The archeologists, who were brought in to do test digs, found the graves of at least 57 people under the parking lot.


15. Canadian Architect: First Moriyama RAIC International Award

Li Xiaodong of China wins the first $100,000 Moriyama RAIC International Prize

A modest library on the outskirts of Beijing, China, designed by architect Li Xiaodong, has won the inaugural Moriyama RAIC International Prize.

Distinguished Canadian architect Raymond Moriyama, FRAIC, established the prize in collaboration with the Royal Architectural Institute of Canada (RAIC) and the RAIC Foundation. It includes a monetary award of CAD$100,000 and a crystal sculpture by Canadian designer Wei Yew. The prize was presented on Saturday evening at a gala attended by 350 guests in the new Aga Khan Museum in Toronto.

One of the most generous architectural prizes in the world, the Moriyama RAIC International Prize is awarded to a building that is judged to be transformative, inspired as well as inspiring, and emblematic of the human values of respect and inclusiveness. It is open to all architects, irrespective of nationality and location. It recognizes a single work of architecture, as opposed to a life’s work, and celebrates buildings in use.


16. CBC News: Crumbling House of Commons puts MPs and visitors at risk, report says
Dean Beeby

12 stained-glass windows and parts of masonry at risk of crashing down

Loose panes in the stained-glass windows that line the upper part of the House of Commons pose a risk to MPs and visitors to the chamber and need to be repaired immediately. Fred Chartrand/Canadian Press

Crumbling brickwork and loose window glass in the House of Commons pose a "potentially catastrophic," life-threatening risk to members of Parliament and others, an internal Public Works report warns.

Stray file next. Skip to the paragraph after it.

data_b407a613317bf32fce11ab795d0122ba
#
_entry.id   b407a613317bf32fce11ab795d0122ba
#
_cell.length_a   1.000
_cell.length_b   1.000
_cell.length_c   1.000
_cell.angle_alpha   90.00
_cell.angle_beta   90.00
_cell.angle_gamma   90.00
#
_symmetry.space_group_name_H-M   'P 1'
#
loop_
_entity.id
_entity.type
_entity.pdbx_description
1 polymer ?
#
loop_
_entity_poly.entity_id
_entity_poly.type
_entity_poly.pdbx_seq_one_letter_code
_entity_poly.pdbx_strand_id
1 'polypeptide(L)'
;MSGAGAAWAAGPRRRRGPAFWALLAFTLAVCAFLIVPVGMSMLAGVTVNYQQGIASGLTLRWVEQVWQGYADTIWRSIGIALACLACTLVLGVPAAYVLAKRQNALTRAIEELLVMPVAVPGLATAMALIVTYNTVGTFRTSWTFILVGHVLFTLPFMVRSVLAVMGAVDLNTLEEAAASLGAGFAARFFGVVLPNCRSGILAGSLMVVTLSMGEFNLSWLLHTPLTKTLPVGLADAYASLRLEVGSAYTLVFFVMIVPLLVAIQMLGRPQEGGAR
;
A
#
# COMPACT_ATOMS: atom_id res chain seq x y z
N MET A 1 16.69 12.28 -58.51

A heavy piece of glass from a stained-glass window in the chamber has already crashed to the floor, without injuring anyone, and a group of consultants says the problem must be fixed soon for the health and safety of everyone using the Commons.

The report also warns that loose bricks in the roof area of the Commons foyer, just outside the chamber, could crash through a decorative glass ceiling, injuring the MPs and journalists who frequently occupy the space when Parliament is sitting.

Public Works, meanwhile, says it has carried out the most pressing repairs and is closely monitoring any remaining problems to guard against any health and safety risks.

The dire warnings appear in a report commissioned by Public Works last year, and obtained by CBC under the Access to Information Act.

The 177-page report was prompted by a little-known incident in February 2012, when a piece of glass was unexpectedly dislodged from a stained-glass window and plummeted down to the MPs' desks and floor below. No one was injured.


17. CBC Radio: Talking Starchitecture post Gehry finger
Anna Marie Tremonte interview

Frank Gehry: Most architecture today has 'no sense of design, no respect for humanity'

Fiction's most famous architect, Howard Roarke, destroyed his own building. But you don't have to be a fan of the Fountainhead to want to demolish a lot of modern architecture. Which brings us to Frank Gehry, his outrage, the middle finger and the uneasy questions of Ego and Edifice. We're on Starchitects today.


Editor’s Note: Lloyd Alter, Don Schmitt and Elsa Lam talking architecture post Gehry finger to 98% of his profession

18. Globe and Mail: Gehry Retrospective as new Paris Museum Opens
Alex Bozikovic

Frank Gehry: With a new Paris museum open, the architect is far from finished

Frank Gehry was in Paris, and he was holding court. He’d just finished a day of press to unveil his new museum, the Fondation Louis Vuitton, and he was in a celebratory mood. As we sat in the café of a luxury hotel off the Champs-Elysées, friends and admirers – and Pharrell Williams – lingered to shake hands and congratulate him on the building, which is opening to critical praise and warm words from the French establishment. “You’ve got a real winner there,” said an old friend.